The most common protocol for DOM extraction in environmental research utilises SPE cartridges packed with a styrene–divinylbenzene polymer-based sorbent and using methanol as the eluting solvent, followed by ESI and MS analysis in the negative ion mode (e.g.Stubbins et al. 2010; Spencer et al. 2019; Prasert et al. 2021). This provides detailed information regarding the polar components of DOM which are of intermediate molecular weight (m/z 150–2000). Meanwhile, pyrolysis–gas chromatography/MS (Py-GC/MS) has been employed specifically to investigate the presence of lignin phenols in river water, providing information about plant-derived DOM components (e.g. Williams et al. 2016; Kaal et al. 2020). In another example Lynch et al. (2019) used EI GC/MS analysis after a SPE preconcentration step, to characterise DOM components which could be chromatographically separated using a low polarity phase (TG-5MS) column. Each approach tackles a particular size fraction and class of compounds. In order to achieve this, it is necessary to not only optimise the compositional information gained from an individual technique, but to use it in combination with other molecular scale analyses to maximise the analytical window, such that potential impact of DOM in the environment is to be understood in relation to the molecular composition key compound classes.

Herein, we report the assembly of a suite of complementary chromatographic and mass spectrometric methodologies which can be used to intensively examine riverine DOM chemistry over a wide molecular weight range, encompassing low molecular weight chemical species to macromolecular components. The utility of these methods is then tested in a selection of streams draining catchments of contrasting environmental character, displaying marked differences in both their DOC, DON and DOP and inorganic nutrient loading rates, and the optical properties of their DOM pool (Lloyd et al. 2019; Yates et al. 2019) (Fig. 1).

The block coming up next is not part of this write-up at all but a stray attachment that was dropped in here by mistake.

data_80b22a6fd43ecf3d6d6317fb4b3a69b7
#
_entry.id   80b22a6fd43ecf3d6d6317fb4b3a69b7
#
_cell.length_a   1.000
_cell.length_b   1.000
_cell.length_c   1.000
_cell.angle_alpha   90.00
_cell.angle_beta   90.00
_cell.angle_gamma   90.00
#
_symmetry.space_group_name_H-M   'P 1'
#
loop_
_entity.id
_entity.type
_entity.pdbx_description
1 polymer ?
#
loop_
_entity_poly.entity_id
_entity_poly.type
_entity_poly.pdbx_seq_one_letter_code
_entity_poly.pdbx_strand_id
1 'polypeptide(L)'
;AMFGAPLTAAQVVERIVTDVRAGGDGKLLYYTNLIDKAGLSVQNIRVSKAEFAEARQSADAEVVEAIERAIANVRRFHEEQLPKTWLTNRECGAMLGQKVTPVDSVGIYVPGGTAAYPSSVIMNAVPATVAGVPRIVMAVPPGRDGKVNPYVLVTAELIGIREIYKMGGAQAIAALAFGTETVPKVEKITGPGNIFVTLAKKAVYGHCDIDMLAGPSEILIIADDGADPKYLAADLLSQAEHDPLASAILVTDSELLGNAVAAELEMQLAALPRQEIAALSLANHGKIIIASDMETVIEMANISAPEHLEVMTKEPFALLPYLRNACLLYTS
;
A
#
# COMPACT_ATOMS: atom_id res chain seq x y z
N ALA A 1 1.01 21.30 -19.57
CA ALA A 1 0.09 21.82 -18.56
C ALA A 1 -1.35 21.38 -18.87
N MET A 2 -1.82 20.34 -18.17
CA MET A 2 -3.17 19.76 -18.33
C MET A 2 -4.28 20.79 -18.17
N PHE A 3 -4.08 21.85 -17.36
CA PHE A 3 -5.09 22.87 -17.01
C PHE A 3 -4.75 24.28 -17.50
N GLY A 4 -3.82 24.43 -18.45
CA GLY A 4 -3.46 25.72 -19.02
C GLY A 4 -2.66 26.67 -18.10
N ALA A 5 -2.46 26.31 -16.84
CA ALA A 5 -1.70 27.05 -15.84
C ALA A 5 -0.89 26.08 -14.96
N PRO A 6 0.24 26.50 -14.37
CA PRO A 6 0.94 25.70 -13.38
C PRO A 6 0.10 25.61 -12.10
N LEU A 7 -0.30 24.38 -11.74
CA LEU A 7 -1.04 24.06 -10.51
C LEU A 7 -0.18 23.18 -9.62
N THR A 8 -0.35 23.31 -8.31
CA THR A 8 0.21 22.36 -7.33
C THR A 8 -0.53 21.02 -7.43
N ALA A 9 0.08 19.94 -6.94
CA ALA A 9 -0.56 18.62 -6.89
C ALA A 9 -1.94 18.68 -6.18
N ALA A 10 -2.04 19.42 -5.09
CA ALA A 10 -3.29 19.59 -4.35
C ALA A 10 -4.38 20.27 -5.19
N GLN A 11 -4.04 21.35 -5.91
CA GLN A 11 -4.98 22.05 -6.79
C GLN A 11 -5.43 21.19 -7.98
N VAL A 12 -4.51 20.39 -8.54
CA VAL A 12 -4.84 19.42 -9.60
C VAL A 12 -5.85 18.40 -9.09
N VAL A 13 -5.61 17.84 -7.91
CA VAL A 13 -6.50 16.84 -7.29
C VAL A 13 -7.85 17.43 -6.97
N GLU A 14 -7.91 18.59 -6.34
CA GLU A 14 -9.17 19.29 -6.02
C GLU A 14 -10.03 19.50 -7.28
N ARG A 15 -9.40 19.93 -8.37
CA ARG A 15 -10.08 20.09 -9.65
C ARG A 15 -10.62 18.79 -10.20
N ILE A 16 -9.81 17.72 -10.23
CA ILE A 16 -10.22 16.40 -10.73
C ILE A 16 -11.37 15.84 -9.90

Fig. 1
figure 1

Hierarchy of analytical methods for non-targeted analysis of riverine DOM


Site descriptions

To demonstrate the applicability of this complementary approach across a selection of DOM chemistries, three well-researched contrasting UK exemplar field sites were chosen. Figure 2 shows the location of the field sites, which include a ‘natural’ peatland site in the headwaters of the River Conwy in North Wales (Nant y Brwyn hereafter), and two anthropogenically impacted catchments: a clay site impacted by agriculture in the headwaters of the River Sem, a tributary of the Hampshire Avon (Priors Farm hereafter) and a clay site impacted by a sewage treatment works on the River Chew at Chew Stoke, Somerset (Chew Stoke hereafter). The headwaters of the River Conwy drain blanket peatland supporting extensive sheep grazing, as it flows north before eventually reaching the Irish Sea. The River Sem predominately drains clay soils supporting intensive cattle production, as it flows west to join the River Nadder before flowing south into the Hampshire Avon which drains through Poole Harbour to the English Channel. The River Chew has its source in Chewton Mendip, draining an intensively farmed Carboniferous Limestone catchment, from where it drains over heavy clay soils supporting cattle production running northwest to Chew Stoke, then northeast to join the Bristol Avon, ultimately discharging to the Severn Estuary. Table 1 summarises the catchment characteristics and summary nutrient data from our prior research at each of these field sites. Of note, the human population density and discharge of treated effluent and untreated human waste from septic tanks varies markedly between the three catchments.